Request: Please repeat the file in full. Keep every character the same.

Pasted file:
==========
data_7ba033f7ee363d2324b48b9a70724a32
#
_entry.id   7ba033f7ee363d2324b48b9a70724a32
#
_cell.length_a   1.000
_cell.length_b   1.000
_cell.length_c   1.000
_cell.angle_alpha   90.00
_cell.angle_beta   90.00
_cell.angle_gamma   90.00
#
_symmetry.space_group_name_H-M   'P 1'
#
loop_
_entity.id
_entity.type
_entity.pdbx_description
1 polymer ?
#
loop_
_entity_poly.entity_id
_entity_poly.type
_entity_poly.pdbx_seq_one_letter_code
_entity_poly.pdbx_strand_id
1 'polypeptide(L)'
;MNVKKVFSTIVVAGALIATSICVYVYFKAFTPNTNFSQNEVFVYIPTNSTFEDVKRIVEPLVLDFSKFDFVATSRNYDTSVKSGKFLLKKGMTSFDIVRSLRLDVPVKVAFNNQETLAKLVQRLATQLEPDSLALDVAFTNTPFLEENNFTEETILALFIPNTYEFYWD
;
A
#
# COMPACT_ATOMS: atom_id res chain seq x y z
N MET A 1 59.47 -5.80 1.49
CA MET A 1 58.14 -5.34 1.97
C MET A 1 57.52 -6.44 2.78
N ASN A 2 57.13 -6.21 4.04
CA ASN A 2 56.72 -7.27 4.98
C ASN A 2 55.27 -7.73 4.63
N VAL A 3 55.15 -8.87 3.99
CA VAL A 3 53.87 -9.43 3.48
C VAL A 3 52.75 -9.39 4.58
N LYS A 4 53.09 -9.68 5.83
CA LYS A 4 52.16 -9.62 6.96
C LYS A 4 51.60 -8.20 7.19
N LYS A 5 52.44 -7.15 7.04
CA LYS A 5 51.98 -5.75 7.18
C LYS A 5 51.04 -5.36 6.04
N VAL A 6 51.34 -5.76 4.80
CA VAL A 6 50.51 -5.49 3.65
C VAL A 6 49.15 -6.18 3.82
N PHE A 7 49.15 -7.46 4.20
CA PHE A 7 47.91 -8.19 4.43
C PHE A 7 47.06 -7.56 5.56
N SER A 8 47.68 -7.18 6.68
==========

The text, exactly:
data_7ba033f7ee363d2324b48b9a70724a32
#
_entry.id   7ba033f7ee363d2324b48b9a70724a32
#
_cell.length_a   1.000
_cell.length_b   1.000
_cell.length_c   1.000
_cell.angle_alpha   90.00
_cell.angle_beta   90.00
_cell.angle_gamma   90.00
#
_symmetry.space_group_name_H-M   'P 1'
#
loop_
_entity.id
_entity.type
_entity.pdbx_description
1 polymer ?
#
loop_
_entity_poly.entity_id
_entity_poly.type
_entity_poly.pdbx_seq_one_letter_code
_entity_poly.pdbx_strand_id
1 'polypeptide(L)'
;MNVKKVFSTIVVAGALIATSICVYVYFKAFTPNTNFSQNEVFVYIPTNSTFEDVKRIVEPLVLDFSKFDFVATSRNYDTSVKSGKFLLKKGMTSFDIVRSLRLDVPVKVAFNNQETLAKLVQRLATQLEPDSLALDVAFTNTPFLEENNFTEETILALFIPNTYEFYWD
;
A
#
# COMPACT_ATOMS: atom_id res chain seq x y z
N MET A 1 59.47 -5.80 1.49
CA MET A 1 58.14 -5.34 1.97
C MET A 1 57.52 -6.44 2.78
N ASN A 2 57.13 -6.21 4.04
CA ASN A 2 56.72 -7.27 4.98
C ASN A 2 55.27 -7.73 4.63
N VAL A 3 55.15 -8.87 3.99
CA VAL A 3 53.87 -9.43 3.48
C VAL A 3 52.75 -9.39 4.58
N LYS A 4 53.09 -9.68 5.83
CA LYS A 4 52.16 -9.62 6.96
C LYS A 4 51.60 -8.20 7.19
N LYS A 5 52.44 -7.15 7.04
CA LYS A 5 51.98 -5.75 7.18
C LYS A 5 51.04 -5.36 6.04
N VAL A 6 51.34 -5.76 4.80
CA VAL A 6 50.51 -5.49 3.65
C VAL A 6 49.15 -6.18 3.82
N PHE A 7 49.15 -7.46 4.20
CA PHE A 7 47.91 -8.19 4.43
C PHE A 7 47.06 -7.56 5.56
N SER A 8 47.68 -7.18 6.68